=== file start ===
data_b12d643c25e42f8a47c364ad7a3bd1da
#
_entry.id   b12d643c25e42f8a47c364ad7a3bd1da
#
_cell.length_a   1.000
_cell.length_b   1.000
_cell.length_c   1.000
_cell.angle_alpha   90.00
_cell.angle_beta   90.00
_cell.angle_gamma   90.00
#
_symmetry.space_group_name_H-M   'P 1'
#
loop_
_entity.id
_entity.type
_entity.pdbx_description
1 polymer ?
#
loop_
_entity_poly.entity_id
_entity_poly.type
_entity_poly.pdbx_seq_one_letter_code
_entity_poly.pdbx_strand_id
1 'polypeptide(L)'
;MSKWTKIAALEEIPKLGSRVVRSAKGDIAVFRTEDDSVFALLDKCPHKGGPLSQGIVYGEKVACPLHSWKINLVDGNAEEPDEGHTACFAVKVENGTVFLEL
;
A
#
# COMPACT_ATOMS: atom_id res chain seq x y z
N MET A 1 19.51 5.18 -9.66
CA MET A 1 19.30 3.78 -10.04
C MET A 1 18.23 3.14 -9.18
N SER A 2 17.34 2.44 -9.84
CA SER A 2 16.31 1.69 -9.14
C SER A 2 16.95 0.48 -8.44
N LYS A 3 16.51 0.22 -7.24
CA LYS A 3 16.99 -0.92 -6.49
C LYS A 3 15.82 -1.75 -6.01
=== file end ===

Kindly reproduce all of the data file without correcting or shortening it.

data_b12d643c25e42f8a47c364ad7a3bd1da
#
_entry.id   b12d643c25e42f8a47c364ad7a3bd1da
#
_cell.length_a   1.000
_cell.length_b   1.000
_cell.length_c   1.000
_cell.angle_alpha   90.00
_cell.angle_beta   90.00
_cell.angle_gamma   90.00
#
_symmetry.space_group_name_H-M   'P 1'
#
loop_
_entity.id
_entity.type
_entity.pdbx_description
1 polymer ?
#
loop_
_entity_poly.entity_id
_entity_poly.type
_entity_poly.pdbx_seq_one_letter_code
_entity_poly.pdbx_strand_id
1 'polypeptide(L)'
;MSKWTKIAALEEIPKLGSRVVRSAKGDIAVFRTEDDSVFALLDKCPHKGGPLSQGIVYGEKVACPLHSWKINLVDGNAEEPDEGHTACFAVKVENGTVFLEL
;
A
#
# COMPACT_ATOMS: atom_id res chain seq x y z
N MET A 1 19.51 5.18 -9.66
CA MET A 1 19.30 3.78 -10.04
C MET A 1 18.23 3.14 -9.18
N SER A 2 17.34 2.44 -9.84
CA SER A 2 16.31 1.69 -9.14
C SER A 2 16.95 0.48 -8.44
N LYS A 3 16.51 0.22 -7.24
CA LYS A 3 16.99 -0.92 -6.49
C LYS A 3 15.82 -1.75 -6.01